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Q: Last year I planted a beautiful summer flowering hydrangea with gorgeous blooms! This year however, despite the plant growing quite large, and the leaves looking lush & healthy, it has failed to bloom. It has been fertilized & watered on a regular basis. I live in the west Quebec region, and we have had a lot of rain this summer. Could that play a role in the plant not blooming?
I’m sorry to hear that your hydrangeas aren’t flowering. Since your species of flower normally requires plenty of water, especially during the summer, I don’t think the large amounts of rain this year is the problem. This past winter’s snowstorms sent an unseasonably large amount of snow your way, so that’s probably why you don’t see flowers this year.
A late winter/spring freeze can ruin the flower buds quite easily. It’s hard to notice that the buds are damaged until you realize the blooms aren’t forming or if no leaves emerge. Since flower buds only develop on old stems of the plant, new flowers won’t appear until the following year or until you have a milder winter/spring.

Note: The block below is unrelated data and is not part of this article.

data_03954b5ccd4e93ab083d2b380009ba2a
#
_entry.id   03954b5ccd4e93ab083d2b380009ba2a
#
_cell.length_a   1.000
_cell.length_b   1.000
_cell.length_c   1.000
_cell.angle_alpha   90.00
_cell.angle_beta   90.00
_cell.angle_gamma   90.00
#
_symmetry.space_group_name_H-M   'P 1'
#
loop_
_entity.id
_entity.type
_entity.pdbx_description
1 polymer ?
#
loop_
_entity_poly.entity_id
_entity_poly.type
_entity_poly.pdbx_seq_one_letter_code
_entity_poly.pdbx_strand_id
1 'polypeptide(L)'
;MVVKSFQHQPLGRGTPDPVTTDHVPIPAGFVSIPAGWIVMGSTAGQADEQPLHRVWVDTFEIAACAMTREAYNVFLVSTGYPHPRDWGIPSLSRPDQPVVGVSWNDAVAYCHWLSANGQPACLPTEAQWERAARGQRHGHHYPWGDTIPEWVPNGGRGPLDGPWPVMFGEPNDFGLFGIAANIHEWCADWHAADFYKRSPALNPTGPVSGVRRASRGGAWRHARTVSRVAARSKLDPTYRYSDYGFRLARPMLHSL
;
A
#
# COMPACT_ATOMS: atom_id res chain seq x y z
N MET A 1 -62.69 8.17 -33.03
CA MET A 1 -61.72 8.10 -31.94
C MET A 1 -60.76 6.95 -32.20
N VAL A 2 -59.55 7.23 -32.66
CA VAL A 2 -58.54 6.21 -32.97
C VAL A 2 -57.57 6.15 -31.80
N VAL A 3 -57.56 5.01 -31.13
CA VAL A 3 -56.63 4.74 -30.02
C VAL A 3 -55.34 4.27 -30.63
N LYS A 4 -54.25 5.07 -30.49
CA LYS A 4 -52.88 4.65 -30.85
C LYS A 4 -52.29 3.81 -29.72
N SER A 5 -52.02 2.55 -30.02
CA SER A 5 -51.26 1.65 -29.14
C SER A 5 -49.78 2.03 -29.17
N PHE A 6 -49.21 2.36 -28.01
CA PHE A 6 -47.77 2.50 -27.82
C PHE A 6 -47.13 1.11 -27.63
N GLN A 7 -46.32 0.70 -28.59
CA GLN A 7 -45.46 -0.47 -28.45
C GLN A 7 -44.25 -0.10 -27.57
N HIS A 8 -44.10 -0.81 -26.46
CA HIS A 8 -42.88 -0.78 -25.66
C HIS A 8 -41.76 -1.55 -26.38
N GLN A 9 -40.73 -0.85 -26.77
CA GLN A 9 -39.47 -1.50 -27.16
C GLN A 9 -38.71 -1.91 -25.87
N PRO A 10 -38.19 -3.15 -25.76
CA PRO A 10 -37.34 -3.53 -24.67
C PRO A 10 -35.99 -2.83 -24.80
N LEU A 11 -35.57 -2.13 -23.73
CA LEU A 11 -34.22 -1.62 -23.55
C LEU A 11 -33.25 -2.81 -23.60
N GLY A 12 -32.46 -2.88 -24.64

Here are a few ideas for protecting your hydrangeas during the colder, snow-covered months:
Build a wire cage (out of materials other than plastic) around your hydrangeas then cover the enclosure with an insulation material, such as oak leaves, pine straw, or even packaging foam. You should leave this set up till the frost season passes. Be careful not to break the tips off any of the branches, since this is where the flower buds are formed. Also, tie your insulation material down so stormy conditions won’t allow your insulation to rub and damage the buds. If you see that your insulation is damaged, replace it as soon as you can.
If you have another unseasonably cold winter, and your Hydrangea happens to be small, you can place it in a pot and move it indoors to a cellar or a garage where there will be less freezing. This can also help keep your flower buds from being damaged by the cold.
Another effective, but odd way, of protecting your hydrangeas is by flattening them. Find the middle of the shrub, then gently push down on groups of branches on all sides. Use a large cardboard box (such as a large TV box) and cover the plant, then place a weight on the box to prevent the plant from expanding again. During the winter, the snow will cover the box, further holding your plant down. And in the spring, after the frost period, remove the box, and your plant should be ready to bloom!